Clontarf Bridge opened 1 January 1912.
This Scherzer rolling lift, bascule bridge over the South Lee Channel, was installed at the same time as Brian Boru Bridge, to link the former West Cork Railway terminus at Albert Quay with the Great Southern and Western terminus. Both bridges featured steel spans supplied by the Cleaveland Bridge and Engineering Company fitted onto 6 circular piers and they functioned as lifting railway bridges until 1976 when the lifting gear was removed and they became fixed. Clontarf Bridge has decorative iron parapet railings stamped with McBRIDE CORK and there are defunct iron lamp standards attached to these.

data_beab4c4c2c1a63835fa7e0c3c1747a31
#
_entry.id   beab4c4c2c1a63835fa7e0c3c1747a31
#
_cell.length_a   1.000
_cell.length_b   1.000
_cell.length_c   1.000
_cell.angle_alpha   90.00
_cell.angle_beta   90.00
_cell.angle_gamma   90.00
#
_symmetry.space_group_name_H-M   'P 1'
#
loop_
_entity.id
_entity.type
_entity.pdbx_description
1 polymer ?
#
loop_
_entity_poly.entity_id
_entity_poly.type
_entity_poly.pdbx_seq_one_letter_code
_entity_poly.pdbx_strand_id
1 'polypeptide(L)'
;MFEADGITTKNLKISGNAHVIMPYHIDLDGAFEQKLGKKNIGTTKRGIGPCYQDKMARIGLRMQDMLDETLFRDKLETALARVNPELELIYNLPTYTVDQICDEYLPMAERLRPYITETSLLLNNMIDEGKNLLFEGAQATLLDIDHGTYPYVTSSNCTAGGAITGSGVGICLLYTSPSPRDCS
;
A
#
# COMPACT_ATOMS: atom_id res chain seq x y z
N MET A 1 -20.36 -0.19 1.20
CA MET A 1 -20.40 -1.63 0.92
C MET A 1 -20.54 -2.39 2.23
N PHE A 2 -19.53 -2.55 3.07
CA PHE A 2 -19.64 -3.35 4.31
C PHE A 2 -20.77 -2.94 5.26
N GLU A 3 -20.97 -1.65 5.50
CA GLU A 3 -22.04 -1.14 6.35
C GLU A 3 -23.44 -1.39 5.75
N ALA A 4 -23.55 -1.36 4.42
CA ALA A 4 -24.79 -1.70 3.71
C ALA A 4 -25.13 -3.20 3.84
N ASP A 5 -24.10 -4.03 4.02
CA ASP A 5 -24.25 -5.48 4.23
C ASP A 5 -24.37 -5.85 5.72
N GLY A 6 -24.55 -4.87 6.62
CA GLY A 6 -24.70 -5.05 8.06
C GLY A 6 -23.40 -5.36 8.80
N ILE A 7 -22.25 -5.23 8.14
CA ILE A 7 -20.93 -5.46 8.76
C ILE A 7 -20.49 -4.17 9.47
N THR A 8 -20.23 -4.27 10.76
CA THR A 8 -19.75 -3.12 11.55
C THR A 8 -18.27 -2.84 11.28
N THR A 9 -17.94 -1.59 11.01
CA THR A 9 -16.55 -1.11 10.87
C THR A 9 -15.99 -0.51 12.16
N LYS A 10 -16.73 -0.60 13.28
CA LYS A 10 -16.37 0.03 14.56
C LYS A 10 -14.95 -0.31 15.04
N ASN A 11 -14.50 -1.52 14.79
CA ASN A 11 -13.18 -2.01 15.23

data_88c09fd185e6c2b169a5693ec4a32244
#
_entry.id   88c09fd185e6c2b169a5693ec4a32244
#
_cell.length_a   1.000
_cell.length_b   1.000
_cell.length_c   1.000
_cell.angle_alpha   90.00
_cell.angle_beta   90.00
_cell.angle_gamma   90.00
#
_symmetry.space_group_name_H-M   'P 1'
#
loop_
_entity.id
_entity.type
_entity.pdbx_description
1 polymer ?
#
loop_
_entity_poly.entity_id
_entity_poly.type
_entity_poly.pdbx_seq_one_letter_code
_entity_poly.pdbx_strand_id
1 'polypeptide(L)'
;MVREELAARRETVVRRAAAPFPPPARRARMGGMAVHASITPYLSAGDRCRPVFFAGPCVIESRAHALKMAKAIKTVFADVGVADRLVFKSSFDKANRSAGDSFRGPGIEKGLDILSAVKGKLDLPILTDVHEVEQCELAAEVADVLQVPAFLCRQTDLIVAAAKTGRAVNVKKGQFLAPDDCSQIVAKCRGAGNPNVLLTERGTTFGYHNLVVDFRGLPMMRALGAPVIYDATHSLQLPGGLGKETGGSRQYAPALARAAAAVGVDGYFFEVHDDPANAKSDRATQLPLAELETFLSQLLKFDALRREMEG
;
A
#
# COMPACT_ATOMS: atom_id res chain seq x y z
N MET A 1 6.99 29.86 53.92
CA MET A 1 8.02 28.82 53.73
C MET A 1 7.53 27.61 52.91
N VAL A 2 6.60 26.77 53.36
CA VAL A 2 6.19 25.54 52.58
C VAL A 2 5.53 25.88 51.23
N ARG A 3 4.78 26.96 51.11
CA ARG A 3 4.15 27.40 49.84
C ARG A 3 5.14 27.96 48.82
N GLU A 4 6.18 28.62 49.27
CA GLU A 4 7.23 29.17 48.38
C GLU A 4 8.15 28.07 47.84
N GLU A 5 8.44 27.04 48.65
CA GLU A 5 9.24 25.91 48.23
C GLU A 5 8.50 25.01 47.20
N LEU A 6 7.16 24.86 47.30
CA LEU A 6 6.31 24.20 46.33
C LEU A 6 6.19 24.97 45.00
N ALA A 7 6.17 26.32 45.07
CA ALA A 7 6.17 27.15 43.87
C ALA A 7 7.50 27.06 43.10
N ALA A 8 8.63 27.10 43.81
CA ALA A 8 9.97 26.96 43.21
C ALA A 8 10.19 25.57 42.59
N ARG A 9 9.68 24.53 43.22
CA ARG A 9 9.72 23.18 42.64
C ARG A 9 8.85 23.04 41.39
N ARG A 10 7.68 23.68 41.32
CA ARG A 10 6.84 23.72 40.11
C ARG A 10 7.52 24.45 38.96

Clontarf or Cluain Tarbh means pasture of the bulls.
Following re-decking in 1957, and replacement of a fractured supporting girder after collision of a boat in November 1965, Clontarf Bridge was reconstructed in 1981 by Bowen and Mullally under the supervision of consulting engineer Joe Shinkwin and the City Engineer, Sean McCarthy.
National Inventory of Architectural Heritage reference number: 20508001
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